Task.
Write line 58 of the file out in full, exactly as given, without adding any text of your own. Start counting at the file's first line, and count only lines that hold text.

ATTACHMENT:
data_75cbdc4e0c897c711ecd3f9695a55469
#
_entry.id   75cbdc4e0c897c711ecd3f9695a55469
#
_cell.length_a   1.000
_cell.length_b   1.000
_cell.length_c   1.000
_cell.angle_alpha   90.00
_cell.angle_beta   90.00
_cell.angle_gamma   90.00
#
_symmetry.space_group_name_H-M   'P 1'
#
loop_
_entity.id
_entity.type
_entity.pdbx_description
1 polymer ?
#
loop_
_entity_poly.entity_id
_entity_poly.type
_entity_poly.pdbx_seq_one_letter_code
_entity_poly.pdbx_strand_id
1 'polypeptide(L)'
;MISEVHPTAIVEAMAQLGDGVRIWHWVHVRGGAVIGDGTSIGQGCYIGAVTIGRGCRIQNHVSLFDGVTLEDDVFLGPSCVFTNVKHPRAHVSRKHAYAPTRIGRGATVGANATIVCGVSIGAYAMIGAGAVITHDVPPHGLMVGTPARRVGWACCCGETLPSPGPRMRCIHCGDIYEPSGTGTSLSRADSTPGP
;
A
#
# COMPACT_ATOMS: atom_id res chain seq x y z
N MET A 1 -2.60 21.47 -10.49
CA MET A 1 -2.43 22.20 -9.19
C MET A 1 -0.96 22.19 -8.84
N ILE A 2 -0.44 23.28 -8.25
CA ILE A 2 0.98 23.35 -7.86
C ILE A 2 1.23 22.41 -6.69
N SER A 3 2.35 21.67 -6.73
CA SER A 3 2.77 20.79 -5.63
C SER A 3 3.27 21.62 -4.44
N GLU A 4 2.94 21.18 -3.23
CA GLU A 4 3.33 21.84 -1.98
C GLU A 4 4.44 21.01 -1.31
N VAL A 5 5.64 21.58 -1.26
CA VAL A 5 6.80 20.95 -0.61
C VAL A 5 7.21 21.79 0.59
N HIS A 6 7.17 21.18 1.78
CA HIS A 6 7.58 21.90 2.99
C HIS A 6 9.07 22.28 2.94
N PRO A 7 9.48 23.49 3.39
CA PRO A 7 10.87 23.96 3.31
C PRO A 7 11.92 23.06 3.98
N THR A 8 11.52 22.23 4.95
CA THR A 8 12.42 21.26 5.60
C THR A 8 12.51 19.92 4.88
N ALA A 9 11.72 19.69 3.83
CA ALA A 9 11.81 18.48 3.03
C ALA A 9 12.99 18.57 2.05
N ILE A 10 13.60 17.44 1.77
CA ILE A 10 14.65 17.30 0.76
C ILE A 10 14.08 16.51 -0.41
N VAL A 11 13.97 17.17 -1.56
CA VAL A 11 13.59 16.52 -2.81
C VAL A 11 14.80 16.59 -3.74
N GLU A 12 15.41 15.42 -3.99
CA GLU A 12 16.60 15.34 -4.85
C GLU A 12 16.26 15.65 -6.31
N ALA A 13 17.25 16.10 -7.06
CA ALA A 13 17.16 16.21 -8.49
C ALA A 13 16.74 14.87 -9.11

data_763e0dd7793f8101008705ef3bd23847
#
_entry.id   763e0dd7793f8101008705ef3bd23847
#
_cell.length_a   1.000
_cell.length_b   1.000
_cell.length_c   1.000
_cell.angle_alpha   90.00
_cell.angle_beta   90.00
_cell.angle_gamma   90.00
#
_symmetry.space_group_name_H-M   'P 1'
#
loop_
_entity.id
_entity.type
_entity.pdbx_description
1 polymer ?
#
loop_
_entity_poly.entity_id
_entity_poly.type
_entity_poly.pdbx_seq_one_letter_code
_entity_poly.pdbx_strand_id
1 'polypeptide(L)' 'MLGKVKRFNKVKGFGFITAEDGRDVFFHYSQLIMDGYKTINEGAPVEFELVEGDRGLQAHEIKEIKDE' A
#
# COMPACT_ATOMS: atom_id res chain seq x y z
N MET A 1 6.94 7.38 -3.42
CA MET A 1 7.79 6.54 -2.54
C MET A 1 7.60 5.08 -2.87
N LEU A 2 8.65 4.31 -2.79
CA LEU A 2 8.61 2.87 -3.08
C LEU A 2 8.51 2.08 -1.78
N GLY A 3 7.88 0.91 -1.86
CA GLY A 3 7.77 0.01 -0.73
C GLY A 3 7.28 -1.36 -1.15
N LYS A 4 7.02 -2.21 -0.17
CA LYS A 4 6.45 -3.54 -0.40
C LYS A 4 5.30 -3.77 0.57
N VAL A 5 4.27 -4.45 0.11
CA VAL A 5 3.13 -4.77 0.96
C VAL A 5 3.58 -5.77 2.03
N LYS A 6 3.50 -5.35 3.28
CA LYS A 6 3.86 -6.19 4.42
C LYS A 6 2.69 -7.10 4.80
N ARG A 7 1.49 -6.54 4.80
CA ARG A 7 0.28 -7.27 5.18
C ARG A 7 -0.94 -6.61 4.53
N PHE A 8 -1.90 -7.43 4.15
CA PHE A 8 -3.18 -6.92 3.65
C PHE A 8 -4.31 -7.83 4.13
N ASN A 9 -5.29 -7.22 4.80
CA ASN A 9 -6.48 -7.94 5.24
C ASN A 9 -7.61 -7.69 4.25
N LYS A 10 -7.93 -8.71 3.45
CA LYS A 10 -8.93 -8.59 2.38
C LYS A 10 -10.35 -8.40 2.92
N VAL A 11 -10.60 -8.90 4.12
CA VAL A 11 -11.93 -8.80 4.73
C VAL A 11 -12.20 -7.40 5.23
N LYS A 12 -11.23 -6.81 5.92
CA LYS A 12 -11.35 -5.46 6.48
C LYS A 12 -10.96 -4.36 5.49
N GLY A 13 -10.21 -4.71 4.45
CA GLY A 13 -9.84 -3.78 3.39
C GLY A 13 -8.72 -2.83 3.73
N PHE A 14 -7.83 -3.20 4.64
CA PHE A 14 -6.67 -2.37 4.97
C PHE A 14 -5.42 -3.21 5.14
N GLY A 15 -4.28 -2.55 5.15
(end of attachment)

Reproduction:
N ILE A 10 13.60 17.44 1.77